BUSINESS
By JAY HANCOCK and JAY HANCOCK,jay.hancock@baltsun.com | December 7, 2008
The "commodity" price for Baltimore Gas & Electric's 600,000 household natural gas customers popped up a bit for December, rising from 96 cents per therm last month to $1.05 per therm. The federal Energy Information Administration blames unseasonably cold weather in much of the country for increased demand and higher prices. But BGE's price is still far below its level of a few months ago and below offers from independent suppliers. BGE Home, a lesser-regulated company owned by BGE parent Constellation Energy, has been trying to sell households on a fixed-price gas contract of $1.599 for the winter.
BUSINESS
By JAY HANCOCK and JAY HANCOCK,jay.hancock@baltsun.com | February 8, 2009
Last week, BGE posted the February "commodity" price for natural gas: 89.71 cents per therm. That's the cheapest for the standard BGE product since October 2007. The plunge in market energy costs is starting to show up in BGE's retail prices. Ninety cents per therm is 14 percent lower than BGE's December price and 43 percent lower than the high of $1.58 reached in July. (This is your raw fuel price. Delivery charges are added.) But the only BGE customers who will benefit from this plunge are those who didn't sign up for a fixed-price deal with a third-party supplier such as BGE Home (different from but related to BGE)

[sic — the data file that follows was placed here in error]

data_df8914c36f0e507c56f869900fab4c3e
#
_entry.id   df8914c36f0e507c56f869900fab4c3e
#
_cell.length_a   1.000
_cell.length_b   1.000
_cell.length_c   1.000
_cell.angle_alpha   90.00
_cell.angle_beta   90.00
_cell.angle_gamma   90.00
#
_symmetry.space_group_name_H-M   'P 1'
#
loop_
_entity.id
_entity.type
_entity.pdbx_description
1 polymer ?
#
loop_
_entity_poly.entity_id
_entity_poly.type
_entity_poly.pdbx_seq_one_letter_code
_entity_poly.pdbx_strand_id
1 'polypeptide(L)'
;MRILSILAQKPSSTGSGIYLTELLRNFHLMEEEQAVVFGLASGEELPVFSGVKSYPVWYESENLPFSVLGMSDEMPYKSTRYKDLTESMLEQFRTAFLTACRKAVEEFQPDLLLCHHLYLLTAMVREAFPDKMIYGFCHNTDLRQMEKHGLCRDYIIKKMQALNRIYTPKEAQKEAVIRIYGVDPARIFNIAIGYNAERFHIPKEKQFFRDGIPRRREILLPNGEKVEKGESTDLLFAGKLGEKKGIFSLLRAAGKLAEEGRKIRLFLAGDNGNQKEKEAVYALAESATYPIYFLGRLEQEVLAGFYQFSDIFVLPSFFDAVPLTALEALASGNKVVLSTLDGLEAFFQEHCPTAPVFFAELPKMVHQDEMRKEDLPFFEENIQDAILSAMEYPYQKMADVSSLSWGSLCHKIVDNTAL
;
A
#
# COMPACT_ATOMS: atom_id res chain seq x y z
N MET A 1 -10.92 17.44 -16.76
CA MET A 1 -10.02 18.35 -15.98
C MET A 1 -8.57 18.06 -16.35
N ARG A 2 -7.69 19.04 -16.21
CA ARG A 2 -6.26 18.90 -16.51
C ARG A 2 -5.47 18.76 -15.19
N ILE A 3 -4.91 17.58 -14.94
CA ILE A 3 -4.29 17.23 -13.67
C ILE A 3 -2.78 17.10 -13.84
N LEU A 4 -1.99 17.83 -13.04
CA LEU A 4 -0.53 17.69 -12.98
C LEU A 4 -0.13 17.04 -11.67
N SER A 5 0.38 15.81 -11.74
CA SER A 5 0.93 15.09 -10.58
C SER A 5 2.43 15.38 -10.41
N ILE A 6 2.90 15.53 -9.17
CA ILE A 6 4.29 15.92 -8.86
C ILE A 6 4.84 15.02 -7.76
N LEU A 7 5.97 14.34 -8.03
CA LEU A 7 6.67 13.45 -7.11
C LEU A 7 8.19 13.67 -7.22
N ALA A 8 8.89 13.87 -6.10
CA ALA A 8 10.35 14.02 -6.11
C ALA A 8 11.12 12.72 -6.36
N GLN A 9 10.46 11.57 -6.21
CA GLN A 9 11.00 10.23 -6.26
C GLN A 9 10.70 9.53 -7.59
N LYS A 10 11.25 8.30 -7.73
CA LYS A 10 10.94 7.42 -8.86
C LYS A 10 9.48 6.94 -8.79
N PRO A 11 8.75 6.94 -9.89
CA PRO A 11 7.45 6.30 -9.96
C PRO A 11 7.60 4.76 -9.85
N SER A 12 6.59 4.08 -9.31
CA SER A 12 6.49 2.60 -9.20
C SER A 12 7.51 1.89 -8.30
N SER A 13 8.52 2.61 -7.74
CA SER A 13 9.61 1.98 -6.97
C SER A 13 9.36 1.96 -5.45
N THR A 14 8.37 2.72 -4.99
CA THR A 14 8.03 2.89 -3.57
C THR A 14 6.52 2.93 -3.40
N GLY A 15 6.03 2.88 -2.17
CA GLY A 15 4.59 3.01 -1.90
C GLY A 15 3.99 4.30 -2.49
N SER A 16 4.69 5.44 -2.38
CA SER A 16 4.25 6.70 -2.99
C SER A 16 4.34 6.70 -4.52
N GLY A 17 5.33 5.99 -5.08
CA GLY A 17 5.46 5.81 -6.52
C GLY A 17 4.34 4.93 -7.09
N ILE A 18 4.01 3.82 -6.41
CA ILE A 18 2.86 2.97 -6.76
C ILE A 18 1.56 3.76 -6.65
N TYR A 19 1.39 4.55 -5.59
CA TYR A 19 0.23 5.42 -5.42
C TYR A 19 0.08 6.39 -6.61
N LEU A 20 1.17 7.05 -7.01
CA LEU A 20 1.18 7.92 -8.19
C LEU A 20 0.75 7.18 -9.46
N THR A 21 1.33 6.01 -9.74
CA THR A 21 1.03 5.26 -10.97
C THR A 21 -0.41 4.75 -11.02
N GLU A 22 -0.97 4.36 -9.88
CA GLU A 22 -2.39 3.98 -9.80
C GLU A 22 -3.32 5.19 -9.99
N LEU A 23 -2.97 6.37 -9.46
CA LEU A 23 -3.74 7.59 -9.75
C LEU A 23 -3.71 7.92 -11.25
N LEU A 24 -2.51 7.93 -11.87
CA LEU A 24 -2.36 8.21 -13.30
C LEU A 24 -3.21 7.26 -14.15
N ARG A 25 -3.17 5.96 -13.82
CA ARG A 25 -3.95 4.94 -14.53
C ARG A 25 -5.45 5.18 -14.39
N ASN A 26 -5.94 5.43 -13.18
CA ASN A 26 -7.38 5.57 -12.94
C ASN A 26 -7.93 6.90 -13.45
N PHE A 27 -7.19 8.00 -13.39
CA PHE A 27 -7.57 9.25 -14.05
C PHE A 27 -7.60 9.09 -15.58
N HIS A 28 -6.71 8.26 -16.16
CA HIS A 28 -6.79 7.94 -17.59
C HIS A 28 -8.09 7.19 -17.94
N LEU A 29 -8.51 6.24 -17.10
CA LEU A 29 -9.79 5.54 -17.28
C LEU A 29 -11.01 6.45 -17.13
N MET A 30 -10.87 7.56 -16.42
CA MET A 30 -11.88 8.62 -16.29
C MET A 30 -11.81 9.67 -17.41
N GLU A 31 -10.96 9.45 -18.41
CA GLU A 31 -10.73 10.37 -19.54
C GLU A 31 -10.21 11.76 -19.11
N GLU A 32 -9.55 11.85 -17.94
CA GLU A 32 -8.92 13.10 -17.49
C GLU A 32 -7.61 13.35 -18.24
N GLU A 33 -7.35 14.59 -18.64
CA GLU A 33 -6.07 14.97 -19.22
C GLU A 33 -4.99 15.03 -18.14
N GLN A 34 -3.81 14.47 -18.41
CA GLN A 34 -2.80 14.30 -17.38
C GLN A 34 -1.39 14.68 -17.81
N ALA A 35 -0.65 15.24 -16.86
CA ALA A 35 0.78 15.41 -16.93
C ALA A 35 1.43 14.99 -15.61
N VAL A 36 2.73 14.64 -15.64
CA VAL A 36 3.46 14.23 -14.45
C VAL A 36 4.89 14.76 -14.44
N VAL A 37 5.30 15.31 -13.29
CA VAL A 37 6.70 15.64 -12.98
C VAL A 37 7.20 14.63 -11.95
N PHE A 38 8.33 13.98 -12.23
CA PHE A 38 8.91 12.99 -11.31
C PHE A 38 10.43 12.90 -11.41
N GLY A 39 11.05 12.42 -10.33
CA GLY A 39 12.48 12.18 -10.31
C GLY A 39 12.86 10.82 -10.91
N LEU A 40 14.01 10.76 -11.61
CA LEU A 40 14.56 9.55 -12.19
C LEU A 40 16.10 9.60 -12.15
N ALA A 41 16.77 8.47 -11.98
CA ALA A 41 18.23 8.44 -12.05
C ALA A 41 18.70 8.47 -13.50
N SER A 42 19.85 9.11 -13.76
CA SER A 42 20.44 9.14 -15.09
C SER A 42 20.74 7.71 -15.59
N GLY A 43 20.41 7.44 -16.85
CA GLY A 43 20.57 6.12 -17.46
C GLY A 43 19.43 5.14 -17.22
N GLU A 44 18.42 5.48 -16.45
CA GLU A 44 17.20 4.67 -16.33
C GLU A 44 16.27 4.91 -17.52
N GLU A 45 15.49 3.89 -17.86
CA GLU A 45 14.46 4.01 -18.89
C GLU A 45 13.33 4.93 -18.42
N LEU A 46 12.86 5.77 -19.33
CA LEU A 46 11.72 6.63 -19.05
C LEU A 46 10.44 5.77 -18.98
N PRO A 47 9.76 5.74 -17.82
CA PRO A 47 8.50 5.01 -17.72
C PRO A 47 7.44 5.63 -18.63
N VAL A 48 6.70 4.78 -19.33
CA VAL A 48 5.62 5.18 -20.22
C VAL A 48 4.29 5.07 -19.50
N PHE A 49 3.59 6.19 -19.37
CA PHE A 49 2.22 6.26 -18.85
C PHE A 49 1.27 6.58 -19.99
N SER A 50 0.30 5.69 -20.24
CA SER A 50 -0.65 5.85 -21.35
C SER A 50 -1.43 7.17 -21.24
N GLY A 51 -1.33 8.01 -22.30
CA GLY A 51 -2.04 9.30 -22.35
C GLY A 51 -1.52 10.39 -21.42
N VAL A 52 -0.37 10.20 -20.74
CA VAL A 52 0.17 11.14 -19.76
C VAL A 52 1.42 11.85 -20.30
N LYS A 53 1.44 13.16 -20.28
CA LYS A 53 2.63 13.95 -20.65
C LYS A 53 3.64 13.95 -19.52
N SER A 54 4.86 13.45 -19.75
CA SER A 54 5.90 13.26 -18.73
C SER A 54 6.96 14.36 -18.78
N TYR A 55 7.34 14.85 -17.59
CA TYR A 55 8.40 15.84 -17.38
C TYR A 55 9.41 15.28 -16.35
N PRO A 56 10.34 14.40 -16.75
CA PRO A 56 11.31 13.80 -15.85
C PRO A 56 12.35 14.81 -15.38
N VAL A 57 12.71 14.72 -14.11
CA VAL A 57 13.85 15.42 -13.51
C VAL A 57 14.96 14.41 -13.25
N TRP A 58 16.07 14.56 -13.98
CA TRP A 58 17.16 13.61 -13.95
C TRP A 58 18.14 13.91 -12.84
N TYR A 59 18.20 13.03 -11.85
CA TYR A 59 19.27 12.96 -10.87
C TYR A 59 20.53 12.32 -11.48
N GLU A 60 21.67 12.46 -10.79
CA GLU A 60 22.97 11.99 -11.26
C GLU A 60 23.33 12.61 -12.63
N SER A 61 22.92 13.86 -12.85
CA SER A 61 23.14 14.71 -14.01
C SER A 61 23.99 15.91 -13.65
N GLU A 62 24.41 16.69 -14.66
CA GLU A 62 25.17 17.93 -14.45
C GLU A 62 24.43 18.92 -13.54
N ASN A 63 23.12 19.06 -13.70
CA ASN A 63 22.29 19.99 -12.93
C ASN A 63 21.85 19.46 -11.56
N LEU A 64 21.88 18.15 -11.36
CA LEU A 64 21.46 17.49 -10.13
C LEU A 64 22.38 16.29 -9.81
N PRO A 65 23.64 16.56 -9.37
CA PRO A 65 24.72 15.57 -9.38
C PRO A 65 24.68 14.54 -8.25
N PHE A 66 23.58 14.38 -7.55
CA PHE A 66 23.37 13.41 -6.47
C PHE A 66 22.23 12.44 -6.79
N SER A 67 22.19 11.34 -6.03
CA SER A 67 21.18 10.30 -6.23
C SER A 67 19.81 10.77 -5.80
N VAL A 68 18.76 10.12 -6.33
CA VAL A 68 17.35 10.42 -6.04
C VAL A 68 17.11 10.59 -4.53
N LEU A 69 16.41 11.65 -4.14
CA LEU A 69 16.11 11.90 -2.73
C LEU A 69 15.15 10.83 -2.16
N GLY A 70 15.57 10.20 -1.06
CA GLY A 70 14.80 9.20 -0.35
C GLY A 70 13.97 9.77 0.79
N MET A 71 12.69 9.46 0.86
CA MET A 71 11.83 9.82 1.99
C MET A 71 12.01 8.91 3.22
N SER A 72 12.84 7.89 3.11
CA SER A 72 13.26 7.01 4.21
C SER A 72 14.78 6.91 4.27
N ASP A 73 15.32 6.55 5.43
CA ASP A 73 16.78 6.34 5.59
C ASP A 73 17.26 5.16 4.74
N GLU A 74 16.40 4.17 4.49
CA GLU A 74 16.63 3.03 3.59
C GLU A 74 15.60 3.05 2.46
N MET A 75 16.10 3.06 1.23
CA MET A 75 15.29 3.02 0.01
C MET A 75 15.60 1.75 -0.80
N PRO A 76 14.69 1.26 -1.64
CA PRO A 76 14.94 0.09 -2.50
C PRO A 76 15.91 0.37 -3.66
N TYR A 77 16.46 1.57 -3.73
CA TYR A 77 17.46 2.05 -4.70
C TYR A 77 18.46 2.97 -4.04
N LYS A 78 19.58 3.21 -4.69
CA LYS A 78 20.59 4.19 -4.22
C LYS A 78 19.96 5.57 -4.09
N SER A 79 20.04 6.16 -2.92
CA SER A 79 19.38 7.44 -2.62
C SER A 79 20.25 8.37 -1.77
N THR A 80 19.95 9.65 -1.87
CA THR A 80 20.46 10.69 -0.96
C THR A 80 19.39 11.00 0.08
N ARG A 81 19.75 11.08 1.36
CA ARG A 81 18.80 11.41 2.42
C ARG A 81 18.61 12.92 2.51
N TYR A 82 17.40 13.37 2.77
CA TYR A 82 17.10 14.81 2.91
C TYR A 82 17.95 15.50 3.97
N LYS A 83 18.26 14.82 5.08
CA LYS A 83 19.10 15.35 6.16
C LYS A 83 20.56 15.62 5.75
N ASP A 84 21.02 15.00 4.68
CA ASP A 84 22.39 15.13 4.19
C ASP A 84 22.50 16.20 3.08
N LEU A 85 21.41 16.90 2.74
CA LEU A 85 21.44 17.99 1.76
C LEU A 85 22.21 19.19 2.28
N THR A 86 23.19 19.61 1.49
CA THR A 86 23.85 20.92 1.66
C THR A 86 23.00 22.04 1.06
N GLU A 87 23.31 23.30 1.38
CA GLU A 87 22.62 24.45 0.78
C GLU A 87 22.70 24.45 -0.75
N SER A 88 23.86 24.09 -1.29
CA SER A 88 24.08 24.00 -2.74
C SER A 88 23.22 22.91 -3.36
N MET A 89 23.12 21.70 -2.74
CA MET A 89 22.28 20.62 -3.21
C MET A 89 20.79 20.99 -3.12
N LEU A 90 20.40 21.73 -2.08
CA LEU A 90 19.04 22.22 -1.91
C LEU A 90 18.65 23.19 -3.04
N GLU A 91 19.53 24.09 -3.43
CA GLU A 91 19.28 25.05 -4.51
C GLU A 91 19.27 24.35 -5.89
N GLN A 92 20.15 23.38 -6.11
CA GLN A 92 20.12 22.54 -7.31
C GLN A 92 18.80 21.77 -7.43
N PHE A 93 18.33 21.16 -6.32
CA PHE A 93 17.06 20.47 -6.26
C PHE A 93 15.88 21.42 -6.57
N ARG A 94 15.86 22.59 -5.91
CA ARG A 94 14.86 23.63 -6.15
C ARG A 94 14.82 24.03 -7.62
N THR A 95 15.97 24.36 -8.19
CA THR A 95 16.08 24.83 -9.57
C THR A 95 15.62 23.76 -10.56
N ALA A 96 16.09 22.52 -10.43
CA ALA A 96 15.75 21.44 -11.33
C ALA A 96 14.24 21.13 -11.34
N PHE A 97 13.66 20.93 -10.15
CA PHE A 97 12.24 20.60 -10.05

BUSINESS
By Mark Ribbing and Mark Ribbing,SUN STAFF | July 17, 1999
Columbia radioactive waste-treatment company GTS Duratek Inc. said yesterday that it has hired First Security Van Kasper, a San Francisco investment banking firm, to help determine whether it should sell its petroleum-products subsidiary.GTS Duratek currently owns 80 percent of that subsidiary, DuraTherm Inc. of San Leon, Texas. DuraTherm specializes in processing petroleum sludge. Any oil squeezed out of the sludge is recycled, and what remains is sent to landfills.DuraTherm took in $10 million in revenue last year.